Growing up in Tunica at the height of its casino boom, Roosevelt Hall felt his community had been dealt a winning hand.
Lavish monuments to gaming — a gleaming high-rise tower, an Irish medieval castle, an art deco movie house — rose up amid the cotton and rice fields, flooding the impoverished Mississippi Delta county with tourists, money and jobs.
But the 38-year-old bartender is increasingly hedging his bets on the future.
Nearly five years ago, Hall lost his job when the county’s largest gambling complex, Harrah’s, closed due to a glut in the market. After securing another position at the Tunica Roadhouse, he has watched his tips dwindle from about $150 to $25 a night. At the end of the month, the casino will shut down and Hall is unsure whether he will find a secure job at one of the seven surviving casinos.
In its heyday, Tunica was one of the nation’s biggest gambling meccas, ranking third after Las Vegas and Atlantic City. But casino revenue here has plummeted in the last decade as major casino markets have exploded in dozens of cities from Chicago to New Orleans. Tunica casinos now employ about 4,000 workers, less than a third than they did at their peak.
“I’m so tired of being laid off,” Hall said one day last week as he picked up a pack of Newport cigarettes from a gas station on Casino Strip Resort Boulevard. “If I get another job at another casino, will it stay open or will it close?”
Many in this predominantly African American county of just 10,000 residents, about 30 miles southwest of Memphis, worry they are moving backward. Before glitzy casino palaces were built along the Mississippi River in the early 1990s — state legislators hoping to revive the ailing economy passed a law in 1990 that allowed dockside casino gambling in counties along the Mississippi River and the Gulf Coast — Tunica was the most impoverished county in the nation. More than half its residents live below the poverty line.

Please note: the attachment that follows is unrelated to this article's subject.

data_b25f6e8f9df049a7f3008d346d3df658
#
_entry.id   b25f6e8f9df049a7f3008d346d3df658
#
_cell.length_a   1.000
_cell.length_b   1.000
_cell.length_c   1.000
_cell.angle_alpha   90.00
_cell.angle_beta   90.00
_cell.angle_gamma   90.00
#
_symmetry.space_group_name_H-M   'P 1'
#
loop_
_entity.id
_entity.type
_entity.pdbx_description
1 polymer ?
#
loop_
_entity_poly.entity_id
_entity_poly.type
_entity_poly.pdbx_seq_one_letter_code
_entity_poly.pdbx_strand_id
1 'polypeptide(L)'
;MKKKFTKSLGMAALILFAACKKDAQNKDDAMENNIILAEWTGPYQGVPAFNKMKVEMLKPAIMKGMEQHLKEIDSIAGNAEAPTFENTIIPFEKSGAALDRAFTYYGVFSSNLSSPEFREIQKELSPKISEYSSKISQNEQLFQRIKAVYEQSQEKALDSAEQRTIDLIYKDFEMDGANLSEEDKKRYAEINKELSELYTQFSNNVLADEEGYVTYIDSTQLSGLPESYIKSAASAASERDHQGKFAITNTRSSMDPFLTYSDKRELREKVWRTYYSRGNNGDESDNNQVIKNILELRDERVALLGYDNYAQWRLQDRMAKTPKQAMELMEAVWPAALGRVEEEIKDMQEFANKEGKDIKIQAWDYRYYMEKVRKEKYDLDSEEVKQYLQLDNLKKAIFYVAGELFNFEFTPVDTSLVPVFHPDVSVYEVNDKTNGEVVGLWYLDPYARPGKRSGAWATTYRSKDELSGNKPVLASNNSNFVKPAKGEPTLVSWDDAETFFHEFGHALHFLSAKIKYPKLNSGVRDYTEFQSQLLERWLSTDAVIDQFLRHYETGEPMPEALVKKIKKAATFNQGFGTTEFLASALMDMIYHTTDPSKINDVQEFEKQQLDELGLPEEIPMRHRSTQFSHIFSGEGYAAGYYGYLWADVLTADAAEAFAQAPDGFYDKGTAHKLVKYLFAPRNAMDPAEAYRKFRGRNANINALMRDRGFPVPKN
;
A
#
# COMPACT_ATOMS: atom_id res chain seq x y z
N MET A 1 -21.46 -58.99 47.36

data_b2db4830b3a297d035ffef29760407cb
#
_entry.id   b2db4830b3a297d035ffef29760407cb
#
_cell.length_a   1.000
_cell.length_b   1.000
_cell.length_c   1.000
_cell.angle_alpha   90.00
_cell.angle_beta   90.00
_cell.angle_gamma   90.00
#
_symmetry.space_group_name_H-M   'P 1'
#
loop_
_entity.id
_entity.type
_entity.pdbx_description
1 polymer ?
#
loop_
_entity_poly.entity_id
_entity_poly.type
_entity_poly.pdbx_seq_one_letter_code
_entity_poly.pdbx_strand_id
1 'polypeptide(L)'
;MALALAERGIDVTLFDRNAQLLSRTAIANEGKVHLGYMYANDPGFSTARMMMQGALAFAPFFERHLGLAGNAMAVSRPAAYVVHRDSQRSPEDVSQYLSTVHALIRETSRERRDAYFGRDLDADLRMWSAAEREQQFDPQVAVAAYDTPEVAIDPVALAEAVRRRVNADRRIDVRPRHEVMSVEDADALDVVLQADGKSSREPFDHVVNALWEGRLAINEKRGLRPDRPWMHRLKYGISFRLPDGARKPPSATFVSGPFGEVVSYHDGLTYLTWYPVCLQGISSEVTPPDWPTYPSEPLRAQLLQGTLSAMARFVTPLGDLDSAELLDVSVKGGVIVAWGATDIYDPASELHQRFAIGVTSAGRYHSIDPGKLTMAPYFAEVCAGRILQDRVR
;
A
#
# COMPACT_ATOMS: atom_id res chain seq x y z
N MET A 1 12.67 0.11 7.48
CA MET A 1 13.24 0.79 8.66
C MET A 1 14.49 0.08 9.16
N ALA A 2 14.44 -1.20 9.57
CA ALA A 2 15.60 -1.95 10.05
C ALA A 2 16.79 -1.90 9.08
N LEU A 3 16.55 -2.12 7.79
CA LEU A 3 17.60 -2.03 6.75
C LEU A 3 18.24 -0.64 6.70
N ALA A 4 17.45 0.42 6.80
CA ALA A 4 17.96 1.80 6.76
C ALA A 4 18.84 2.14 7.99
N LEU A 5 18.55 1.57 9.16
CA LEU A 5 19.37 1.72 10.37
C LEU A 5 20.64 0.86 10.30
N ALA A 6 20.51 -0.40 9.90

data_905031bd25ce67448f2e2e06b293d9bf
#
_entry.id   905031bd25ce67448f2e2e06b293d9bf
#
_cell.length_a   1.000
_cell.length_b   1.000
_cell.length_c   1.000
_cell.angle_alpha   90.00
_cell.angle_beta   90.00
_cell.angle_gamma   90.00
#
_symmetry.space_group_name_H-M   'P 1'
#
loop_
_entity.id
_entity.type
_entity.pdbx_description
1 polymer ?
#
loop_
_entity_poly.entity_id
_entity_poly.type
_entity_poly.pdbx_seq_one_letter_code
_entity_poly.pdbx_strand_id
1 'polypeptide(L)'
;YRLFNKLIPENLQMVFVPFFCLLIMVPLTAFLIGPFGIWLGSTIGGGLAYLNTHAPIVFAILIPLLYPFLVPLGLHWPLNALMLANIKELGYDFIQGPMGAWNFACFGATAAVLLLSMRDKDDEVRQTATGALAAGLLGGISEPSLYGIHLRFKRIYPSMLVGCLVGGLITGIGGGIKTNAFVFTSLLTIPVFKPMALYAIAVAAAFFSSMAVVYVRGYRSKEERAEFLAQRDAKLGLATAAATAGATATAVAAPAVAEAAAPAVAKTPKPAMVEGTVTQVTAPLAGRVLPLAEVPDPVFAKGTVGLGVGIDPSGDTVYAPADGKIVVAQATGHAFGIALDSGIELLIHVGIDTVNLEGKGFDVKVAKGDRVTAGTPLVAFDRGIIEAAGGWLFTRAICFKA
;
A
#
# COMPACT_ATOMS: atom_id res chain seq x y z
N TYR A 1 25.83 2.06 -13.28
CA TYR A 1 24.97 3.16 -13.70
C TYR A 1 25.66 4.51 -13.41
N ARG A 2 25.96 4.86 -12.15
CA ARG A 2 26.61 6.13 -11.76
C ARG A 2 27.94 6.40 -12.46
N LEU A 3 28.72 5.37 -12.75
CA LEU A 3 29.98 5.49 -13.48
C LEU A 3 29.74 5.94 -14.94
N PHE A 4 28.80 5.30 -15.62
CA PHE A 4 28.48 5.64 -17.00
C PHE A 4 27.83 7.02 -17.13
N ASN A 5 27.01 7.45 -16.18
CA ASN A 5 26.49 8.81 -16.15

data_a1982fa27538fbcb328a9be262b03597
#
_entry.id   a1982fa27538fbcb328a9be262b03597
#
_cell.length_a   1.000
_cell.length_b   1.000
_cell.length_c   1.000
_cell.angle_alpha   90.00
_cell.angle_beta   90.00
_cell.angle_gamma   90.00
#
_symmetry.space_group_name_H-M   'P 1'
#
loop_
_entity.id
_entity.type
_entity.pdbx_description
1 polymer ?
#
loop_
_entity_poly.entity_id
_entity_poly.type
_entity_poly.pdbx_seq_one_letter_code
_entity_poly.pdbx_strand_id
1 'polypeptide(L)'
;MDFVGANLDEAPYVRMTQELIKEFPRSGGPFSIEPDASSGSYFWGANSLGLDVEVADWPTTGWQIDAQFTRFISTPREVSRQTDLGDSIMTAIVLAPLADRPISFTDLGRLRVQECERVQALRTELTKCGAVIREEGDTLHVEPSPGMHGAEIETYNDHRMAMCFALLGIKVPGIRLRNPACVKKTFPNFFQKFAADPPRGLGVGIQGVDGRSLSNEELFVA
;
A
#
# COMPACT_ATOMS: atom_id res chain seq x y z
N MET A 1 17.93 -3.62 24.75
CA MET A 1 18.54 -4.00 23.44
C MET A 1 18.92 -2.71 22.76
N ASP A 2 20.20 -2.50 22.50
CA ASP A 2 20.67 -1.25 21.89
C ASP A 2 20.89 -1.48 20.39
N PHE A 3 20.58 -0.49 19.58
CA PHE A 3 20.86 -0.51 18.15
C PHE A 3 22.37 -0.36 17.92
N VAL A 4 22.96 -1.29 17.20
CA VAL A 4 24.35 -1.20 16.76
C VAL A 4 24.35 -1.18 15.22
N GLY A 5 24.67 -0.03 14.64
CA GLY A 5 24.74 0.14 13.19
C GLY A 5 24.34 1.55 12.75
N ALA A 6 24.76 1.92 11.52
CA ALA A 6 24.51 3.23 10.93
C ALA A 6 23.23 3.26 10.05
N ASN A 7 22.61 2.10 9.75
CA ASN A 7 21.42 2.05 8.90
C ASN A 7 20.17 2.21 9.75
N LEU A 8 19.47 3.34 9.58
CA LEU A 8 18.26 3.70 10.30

In 1985, the Rev. Jesse Jackson dubbed the county “America’s Ethiopia” after touring Sugar Ditch Alley, a block of downtown Tunica, the county seat, where residents dumped raw sewage into a ditch that flowed alongside their run-down wooden shacks.
Today, about 29% of the county’s residents live in poverty — significantly less than a quarter of a century ago, yet still nearly two and a half times the national average.
And across Tunica, there are signs of decline.
Inside the Roadhouse, a Western saloon-themed casino improbably positioned within a faux Bavarian castle with a moat, the blackjack and poker tables are dim and without dealers. Most nights the kitchen behind the bar is closed. Amid a whir of giddy beeps and chimes, just a smattering of players tap buttons and pull levers on penny slots and video poker machines.
“There’s no future in casinos,” Dondrell McKay, a 30-year-old security guard, said as he stood at a Roadhouse entrance, monitoring an empty hallway. He shrugged when asked what he would do next. “I’m done with casinos.”
A few miles east, weeds sprout across the sprawling 2,200-acre Harrah’s complex that once housed a massive casino, convention center, three hotels, an 18-hole golf course and an RV park. Along the four-lane highway next to the abandoned complex, a Valero gas station and Sonic Drive-In also are shuttered. An outlet mall that once housed national chains, from Nautica to Old Navy, now offers a flea market, a pawn shop and a string of discount stores with penny-pinching names such as “Super Bargain” and “Cheap Charlie’s.”
With a steep drop in tax revenue from North Mississippi casinos — from about $1.66 billion at its peak in 2006 to $885 million in 2017 — the county administrator is slashing budgets, no longer refilling positions when employees leave and cutting “non-essential” services at local blues and history museums and the county’s 6,000-seat Arena and Expo Center. Firefighters worry county officials may switch to a volunteer fire system or cut the number of full-time firefighters by half.
“This county is tumbling slowly,” said Kevin Drake, 32, a firefighter with the North Tunica County Fire Department. He huddled in the fire station’s TV room last week as officials held a meeting about the future of the department. After two hours behind closed doors, no decision was reached.